005-1993-Newspaper-ClippingThe Hawkeye Institute of Technology officially becomes Hawkeye Community College.

Enrollment increases by 66 percent.

The Martin Luther King Jr. Center is dedicated at 515 Beech Street, Waterloo. Programs and services include GED, college courses, a summer program for grade school children, non-credit computer courses, and career workshops.

1995

Hawkeye leases land to the Cedar Valley Arboretum and Botanical Gardens, which features a variety of gardens and more than 450 trees. It serves as a living museum showcasing Iowa’s agricultural heritage.

1996

Dr. William Hierstein becomes the
college’s fourth president.

1999

005-Library PhotoHawkeye opens its Cedar Falls Center, offering business and industry training in addition to college credit courses.

Hawkeye dedicates a new Library, more than twice the size of the previous facility.

2001

Dr. Bettsey Barhorst becomes the
college’s fifth president.

2003

Hawkeye dedicates the Independence Center, which offers credit and non-credit courses and serves high school students in Jesup, Independence, and East Buchanan school districts taking college credit classes while still in high school.

2005

010-012-Program Listing-AGRICULTUREThe Hawkeye Foundation receives its largest single contribution, from the estates of William Fennemann and Edna Fennemann. The college dedicates the Fennemann Center on its farm, featuring classrooms, computer labs, and the farm office. With more than 400-acres, Hawkeye’s Farm Lab utilizes up-to-date technology, facilities, and equipment to provide students hands-on experiences in crop and livestock production and management.

Greg Schmitz becomes the college’s sixth president.

The Brobst Center for Teaching and Learning Services opens, named in honor of long time Hawkeye instructors and administrators, Dr. Dan and Carol Brobst.

2008

The student center on Main Campus is dedicated and named after Harold Brock.

2009

Hawkeye fall enrollment is a record 6,343.

2010

Hawkeye opens its Western Outreach Center near Holland, Iowa.

The center serves students from the Aplington-Parkersburg, Dike-New Hartford, Gladbrook-Reinbeck, and Grundy Center community school districts. During the 2014-2015 school year, 154 students enrolled in concurrent classes at the Center.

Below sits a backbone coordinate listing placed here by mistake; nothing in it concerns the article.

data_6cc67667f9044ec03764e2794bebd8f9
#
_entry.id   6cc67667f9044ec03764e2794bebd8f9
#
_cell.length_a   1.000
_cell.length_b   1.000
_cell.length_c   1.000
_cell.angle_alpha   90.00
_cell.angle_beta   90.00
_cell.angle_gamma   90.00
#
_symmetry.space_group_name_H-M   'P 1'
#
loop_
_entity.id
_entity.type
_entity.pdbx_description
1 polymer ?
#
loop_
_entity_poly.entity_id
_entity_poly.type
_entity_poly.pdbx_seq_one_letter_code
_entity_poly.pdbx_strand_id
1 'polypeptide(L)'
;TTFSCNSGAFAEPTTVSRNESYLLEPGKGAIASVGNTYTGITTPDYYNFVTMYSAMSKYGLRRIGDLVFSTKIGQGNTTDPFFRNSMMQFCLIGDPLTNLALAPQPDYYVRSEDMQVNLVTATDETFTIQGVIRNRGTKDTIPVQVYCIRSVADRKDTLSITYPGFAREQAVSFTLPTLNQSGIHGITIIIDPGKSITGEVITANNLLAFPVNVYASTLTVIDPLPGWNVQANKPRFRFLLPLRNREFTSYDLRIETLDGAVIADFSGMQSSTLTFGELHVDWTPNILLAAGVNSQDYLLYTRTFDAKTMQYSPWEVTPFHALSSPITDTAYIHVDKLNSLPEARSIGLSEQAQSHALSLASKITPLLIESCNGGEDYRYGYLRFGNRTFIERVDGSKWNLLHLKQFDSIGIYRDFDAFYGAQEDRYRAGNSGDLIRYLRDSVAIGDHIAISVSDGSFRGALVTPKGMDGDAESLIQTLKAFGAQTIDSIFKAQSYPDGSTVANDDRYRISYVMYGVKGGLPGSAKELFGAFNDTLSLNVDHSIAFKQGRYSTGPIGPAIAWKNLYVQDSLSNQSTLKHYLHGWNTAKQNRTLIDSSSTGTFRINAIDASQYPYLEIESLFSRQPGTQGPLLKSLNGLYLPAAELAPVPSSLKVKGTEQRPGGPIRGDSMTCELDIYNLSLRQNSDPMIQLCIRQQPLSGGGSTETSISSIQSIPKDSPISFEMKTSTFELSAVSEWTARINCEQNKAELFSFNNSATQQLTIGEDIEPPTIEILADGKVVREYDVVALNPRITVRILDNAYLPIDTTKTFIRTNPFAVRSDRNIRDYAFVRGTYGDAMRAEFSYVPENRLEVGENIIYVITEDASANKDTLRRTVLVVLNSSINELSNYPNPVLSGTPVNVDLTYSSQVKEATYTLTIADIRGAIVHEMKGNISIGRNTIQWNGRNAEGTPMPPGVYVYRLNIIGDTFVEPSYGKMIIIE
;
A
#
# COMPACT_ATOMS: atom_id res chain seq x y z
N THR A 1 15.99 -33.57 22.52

2011

004-005 CEO AwardHawkeye opens the Health Education and Services Center on Main Campus.

Dr. Linda Allen becomes Hawkeye’s seventh president.

In 2015, Dr. Allen received the National Chief Executive Officer Award from the Association of Community College Trustees. Dr. Allen was recognized for her knowledge, innovative spirit, and servant leadership on the local, state, and national levels.

2012

005-Added Info PhotoHawkeye is the first community college in Iowa to use BodyViz, a 3D MRI visualization software that allows students to explore the human body through the use of a Xbox 360 controller.

Hawkeye dedicates the Regional Transportation Training Center, located at 6433 Hammond Ave, Waterloo.

004-005 RTTC001The Regional Transportation and Training Center includes a driving range with open driving area, 26-foot wide road, inclines, and left and right turns. The center also houses four virtual driving simulators, providing students with real-world driving scenarios from high winds to road obstructions, all in a risk-free environment. Training is offered in the Truck Driving and Transportation Training and Construction Equipment Operation programs, as well as in continuing education driving courses for school buses, motorcycles, truck driving, driver education, and the Iowa Law Enforcement Academy.

2013

The Advanced Technology and Business Center is open on Main Campus.

2015

The Dislocated Worker Transition Center opens on Main Campus. Iowa Workforce Development, Hawkeye Community College, United Auto Workers Local 838, and John Deere partnered to implement a National Dislocated Worker Grant to assist 650 workers with obtaining new job skills and training.